Parameterized eddy fluxes of (a) zonal momentum and (b) heat during the last 15 days of the REF simulation: isoline every 2.5 m2 s−2 in (a) and every 2 K m s−1 in (b).

Citation: Journal of the Atmospheric Sciences 64, 8; 10.1175/JAS3919.1

Fig. 10.
Fig. 10.

The θe, θ, and rainfall latitudinal profiles for the REF (bold) and Run_15April (dashed) experiments.

Citation: Journal of the Atmospheric Sciences 64, 8; 10.1175/JAS3919.1

Fig. 11.
Fig. 11.

As in Fig. 10 but for the REF (bold), Run_Plateau (thin), and Run_Lower_Albedo (dashed) experiments.

Citation: Journal of the Atmospheric Sciences 64, 8; 10.1175/JAS3919.1

Fig. 12.
Fig. 12.

As in Fig. 10 but for the REF (bold), GG_June (thin), and GG_May (dashed) experiments.

Citation: Journal of the Atmospheric Sciences 64, 8; 10.1175/JAS3919.1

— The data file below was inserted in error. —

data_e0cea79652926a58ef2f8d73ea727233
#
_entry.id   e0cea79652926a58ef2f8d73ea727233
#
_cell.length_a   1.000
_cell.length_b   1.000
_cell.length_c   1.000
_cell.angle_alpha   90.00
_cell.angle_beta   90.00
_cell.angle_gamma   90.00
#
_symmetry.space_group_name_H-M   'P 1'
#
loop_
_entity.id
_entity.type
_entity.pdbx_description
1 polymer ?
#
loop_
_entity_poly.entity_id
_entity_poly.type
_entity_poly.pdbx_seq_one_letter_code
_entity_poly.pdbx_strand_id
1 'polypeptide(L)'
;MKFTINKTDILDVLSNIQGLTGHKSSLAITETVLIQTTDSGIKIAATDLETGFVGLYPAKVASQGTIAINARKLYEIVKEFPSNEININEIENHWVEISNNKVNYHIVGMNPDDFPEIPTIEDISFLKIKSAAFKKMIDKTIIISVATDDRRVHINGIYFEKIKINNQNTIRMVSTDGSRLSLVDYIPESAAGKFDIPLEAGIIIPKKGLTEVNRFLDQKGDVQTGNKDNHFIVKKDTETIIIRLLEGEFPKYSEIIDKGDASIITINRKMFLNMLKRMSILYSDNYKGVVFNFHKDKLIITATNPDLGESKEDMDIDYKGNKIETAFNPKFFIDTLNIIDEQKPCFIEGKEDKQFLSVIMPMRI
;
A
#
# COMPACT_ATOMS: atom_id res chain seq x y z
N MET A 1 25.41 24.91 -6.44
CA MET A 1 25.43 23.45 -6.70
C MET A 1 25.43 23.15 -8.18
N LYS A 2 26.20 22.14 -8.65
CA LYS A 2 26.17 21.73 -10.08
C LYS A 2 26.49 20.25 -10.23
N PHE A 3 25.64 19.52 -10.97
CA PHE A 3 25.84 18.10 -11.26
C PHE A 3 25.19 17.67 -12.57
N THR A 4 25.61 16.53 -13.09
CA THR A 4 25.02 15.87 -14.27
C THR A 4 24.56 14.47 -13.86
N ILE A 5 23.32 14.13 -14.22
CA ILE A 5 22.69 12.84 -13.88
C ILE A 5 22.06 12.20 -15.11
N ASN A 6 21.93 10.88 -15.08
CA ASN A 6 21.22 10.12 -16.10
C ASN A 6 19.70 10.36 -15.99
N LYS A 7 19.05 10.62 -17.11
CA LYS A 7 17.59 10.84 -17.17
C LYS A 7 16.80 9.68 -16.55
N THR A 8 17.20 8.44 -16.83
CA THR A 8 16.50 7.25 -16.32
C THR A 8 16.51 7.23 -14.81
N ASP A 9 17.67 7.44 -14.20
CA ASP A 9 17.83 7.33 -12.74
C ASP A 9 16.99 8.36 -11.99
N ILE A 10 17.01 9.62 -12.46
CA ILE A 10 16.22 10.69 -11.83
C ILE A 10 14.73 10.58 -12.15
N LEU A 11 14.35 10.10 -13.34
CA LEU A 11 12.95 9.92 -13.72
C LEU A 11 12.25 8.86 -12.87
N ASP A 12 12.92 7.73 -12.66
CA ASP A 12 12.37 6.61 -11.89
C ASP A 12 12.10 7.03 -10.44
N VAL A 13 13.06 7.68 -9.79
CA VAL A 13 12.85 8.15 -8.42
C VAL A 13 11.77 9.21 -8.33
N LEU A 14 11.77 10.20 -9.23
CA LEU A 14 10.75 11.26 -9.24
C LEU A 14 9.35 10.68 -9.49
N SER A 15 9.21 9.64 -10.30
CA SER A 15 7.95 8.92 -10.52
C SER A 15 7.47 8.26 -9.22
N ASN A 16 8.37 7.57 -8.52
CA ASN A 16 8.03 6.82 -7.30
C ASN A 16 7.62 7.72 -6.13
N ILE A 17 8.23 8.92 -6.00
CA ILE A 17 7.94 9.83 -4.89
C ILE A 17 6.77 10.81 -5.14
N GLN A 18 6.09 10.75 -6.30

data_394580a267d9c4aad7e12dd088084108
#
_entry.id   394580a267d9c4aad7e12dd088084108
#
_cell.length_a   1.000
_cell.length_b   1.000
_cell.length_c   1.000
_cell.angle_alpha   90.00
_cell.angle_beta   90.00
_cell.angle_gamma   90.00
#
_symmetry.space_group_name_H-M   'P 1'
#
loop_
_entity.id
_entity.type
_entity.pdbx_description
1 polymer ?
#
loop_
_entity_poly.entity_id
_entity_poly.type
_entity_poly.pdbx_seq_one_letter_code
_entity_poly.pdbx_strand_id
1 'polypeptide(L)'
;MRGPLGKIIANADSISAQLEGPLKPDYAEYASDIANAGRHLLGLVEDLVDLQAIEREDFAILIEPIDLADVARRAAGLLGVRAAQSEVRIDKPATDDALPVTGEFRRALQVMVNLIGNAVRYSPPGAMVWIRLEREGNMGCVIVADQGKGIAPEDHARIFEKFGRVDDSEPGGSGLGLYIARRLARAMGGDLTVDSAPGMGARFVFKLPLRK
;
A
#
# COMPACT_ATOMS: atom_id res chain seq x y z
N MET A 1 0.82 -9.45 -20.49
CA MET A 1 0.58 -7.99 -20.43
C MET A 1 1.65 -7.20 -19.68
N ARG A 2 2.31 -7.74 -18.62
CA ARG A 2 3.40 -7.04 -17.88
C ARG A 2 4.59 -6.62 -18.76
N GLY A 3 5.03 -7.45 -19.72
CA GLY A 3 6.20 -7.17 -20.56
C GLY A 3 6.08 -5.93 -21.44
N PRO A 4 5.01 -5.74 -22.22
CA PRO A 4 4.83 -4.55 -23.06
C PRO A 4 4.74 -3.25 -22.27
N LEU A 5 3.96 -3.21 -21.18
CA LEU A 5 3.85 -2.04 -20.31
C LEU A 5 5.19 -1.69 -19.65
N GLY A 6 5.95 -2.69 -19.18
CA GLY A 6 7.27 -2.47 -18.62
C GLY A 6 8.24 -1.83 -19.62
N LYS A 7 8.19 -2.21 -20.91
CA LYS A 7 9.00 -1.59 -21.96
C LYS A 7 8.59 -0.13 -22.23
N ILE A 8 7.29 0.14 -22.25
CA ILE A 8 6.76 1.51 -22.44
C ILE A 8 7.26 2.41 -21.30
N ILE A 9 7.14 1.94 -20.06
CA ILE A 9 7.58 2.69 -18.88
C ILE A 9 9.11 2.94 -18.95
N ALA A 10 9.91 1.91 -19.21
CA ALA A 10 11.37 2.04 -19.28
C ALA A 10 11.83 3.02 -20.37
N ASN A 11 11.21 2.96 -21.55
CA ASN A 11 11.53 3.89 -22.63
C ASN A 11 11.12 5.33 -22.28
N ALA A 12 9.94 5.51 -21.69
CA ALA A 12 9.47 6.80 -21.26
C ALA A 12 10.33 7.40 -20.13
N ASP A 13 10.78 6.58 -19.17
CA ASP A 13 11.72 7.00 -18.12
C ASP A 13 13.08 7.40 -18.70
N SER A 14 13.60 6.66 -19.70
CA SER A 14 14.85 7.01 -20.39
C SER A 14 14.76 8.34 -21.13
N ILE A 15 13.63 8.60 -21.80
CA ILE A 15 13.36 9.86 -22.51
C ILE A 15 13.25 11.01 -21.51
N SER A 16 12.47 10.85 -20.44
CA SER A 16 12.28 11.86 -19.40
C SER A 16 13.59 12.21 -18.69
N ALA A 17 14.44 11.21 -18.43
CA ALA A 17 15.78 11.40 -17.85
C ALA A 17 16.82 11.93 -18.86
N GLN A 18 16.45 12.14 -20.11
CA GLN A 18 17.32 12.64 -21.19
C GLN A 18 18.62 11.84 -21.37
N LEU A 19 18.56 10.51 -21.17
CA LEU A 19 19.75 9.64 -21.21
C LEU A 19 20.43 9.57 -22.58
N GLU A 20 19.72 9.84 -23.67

Fig. 13.
Fig. 13.

Latitudinal profiles of (a) θe, θ, and rainfall and (b) meridional wind for the REF (bold), MS_June (thin), and MS_May (dashed) experiments.

Citation: Journal of the Atmospheric Sciences 64, 8; 10.1175/JAS3919.1

Fig. 14.
Fig. 14.

The θe, θ, and rainfall latitudinal profiles for the REF (bold), coast 35°N (thin), and No_MS (dashed) experiments.

Citation: Journal of the Atmospheric Sciences 64, 8; 10.1175/JAS3919.1

Fig. 15.
Fig. 15.

Schematic diagram of the mechanisms that affect the northward penetration of rainfall over West Africa. The arrows indicate the rainfall displacement induced by each mechanism. Their widths are proportional to the intensity of the rainfall shift. See text for details.

Citation: Journal of the Atmospheric Sciences 64, 8; 10.1175/JAS3919.1

Table 1.

Set of simulations with their main characteristics.

Table 1.